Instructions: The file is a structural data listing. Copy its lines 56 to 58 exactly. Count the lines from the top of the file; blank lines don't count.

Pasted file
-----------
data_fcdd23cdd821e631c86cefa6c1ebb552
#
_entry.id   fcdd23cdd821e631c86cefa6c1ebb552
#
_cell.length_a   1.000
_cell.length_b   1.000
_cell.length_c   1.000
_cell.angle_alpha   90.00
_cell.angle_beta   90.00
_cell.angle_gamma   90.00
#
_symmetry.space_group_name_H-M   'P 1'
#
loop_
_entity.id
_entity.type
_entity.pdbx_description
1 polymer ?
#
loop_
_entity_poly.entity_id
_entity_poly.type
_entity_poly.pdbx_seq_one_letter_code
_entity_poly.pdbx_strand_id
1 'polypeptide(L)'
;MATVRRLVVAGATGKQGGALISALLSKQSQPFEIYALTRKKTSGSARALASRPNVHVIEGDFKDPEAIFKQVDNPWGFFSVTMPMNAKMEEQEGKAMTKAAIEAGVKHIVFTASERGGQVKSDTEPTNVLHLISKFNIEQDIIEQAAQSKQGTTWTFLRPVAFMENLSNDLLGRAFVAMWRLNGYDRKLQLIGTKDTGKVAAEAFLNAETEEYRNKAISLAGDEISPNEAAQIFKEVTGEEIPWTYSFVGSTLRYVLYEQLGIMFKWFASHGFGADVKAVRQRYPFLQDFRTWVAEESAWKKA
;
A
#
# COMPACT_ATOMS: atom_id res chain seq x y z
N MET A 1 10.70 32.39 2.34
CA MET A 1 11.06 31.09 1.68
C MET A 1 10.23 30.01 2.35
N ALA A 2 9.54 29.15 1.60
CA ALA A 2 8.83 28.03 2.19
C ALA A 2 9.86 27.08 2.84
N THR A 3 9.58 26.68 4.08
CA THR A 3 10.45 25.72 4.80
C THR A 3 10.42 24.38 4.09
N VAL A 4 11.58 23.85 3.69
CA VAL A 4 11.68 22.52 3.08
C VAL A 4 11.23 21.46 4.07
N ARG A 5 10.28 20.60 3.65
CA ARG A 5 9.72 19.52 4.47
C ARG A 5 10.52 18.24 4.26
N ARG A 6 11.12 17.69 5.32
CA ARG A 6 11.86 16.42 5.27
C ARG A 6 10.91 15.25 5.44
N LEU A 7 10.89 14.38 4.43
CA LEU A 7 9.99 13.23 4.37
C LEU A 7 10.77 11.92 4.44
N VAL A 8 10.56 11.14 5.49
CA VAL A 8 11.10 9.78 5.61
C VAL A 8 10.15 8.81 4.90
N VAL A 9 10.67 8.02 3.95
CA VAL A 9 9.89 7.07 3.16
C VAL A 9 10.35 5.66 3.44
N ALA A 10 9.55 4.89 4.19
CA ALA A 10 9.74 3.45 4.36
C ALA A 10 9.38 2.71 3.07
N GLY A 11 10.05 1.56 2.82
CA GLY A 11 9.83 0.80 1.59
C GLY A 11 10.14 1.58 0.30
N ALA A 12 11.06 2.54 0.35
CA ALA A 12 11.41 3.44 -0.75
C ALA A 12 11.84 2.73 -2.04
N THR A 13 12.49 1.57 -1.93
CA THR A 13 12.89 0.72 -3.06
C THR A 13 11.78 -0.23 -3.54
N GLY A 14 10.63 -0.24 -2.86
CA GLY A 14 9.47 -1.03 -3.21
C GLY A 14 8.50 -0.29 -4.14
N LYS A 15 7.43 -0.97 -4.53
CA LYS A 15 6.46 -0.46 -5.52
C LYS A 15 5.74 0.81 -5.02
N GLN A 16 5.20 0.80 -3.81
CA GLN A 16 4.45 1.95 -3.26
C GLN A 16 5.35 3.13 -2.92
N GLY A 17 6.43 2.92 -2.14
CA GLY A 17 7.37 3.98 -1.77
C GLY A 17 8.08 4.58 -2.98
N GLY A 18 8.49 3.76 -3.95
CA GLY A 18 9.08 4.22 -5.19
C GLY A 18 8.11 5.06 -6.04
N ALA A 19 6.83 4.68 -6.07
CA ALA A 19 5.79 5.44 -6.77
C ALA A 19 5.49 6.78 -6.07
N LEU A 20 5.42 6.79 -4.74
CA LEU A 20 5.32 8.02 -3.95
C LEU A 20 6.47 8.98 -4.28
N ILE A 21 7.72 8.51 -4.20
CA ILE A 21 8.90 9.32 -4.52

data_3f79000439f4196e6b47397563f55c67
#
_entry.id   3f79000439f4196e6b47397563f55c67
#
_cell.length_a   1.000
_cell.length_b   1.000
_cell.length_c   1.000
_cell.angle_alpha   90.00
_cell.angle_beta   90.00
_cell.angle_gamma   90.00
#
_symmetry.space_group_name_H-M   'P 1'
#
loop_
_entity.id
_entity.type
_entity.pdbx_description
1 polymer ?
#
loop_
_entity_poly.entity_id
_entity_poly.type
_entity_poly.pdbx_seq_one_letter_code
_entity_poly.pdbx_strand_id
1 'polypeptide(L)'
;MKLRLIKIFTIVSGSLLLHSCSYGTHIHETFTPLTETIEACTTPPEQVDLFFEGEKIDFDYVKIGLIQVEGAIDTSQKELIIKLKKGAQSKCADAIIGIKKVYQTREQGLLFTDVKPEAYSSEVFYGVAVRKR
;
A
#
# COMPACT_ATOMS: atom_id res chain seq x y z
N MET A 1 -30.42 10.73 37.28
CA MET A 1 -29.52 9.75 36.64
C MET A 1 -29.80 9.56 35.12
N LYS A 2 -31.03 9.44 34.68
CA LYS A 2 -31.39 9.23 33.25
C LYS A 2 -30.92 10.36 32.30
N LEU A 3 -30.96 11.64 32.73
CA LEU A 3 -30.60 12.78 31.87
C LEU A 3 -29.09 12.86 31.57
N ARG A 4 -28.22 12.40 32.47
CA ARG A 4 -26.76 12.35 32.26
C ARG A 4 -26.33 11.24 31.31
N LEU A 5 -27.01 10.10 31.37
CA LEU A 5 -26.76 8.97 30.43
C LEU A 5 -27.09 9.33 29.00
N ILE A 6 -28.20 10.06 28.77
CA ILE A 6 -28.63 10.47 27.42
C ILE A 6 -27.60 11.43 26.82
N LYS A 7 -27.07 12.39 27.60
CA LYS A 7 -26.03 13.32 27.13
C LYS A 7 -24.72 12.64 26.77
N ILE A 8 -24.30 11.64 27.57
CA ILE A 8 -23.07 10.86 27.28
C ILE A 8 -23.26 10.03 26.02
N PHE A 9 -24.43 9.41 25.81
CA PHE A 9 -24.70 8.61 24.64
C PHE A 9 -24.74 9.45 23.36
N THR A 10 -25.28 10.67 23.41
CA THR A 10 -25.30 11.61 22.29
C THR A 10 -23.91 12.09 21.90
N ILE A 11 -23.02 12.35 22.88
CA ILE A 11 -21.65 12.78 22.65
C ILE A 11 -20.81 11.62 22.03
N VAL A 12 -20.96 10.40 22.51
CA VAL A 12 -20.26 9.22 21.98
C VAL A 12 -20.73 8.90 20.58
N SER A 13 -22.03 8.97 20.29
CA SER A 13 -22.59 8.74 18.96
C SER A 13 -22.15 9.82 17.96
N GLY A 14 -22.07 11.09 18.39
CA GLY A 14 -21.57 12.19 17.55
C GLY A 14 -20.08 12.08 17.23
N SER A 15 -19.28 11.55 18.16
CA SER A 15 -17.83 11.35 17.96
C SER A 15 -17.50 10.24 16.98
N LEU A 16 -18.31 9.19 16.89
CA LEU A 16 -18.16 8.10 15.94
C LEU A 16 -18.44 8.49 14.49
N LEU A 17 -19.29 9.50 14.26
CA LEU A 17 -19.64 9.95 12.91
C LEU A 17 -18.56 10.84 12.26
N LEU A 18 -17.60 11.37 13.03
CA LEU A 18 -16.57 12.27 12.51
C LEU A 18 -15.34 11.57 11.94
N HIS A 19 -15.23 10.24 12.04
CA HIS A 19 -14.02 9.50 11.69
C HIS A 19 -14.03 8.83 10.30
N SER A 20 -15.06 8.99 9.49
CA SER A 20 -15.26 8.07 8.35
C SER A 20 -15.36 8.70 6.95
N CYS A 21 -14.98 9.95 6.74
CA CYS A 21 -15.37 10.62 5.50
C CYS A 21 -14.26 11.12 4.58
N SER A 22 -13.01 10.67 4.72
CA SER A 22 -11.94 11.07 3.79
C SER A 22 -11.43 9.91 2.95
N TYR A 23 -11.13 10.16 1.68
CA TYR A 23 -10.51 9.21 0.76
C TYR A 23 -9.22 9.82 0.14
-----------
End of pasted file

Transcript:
CA VAL A 9 9.89 7.07 3.16
C VAL A 9 10.35 5.66 3.44
N ALA A 10 9.55 4.89 4.19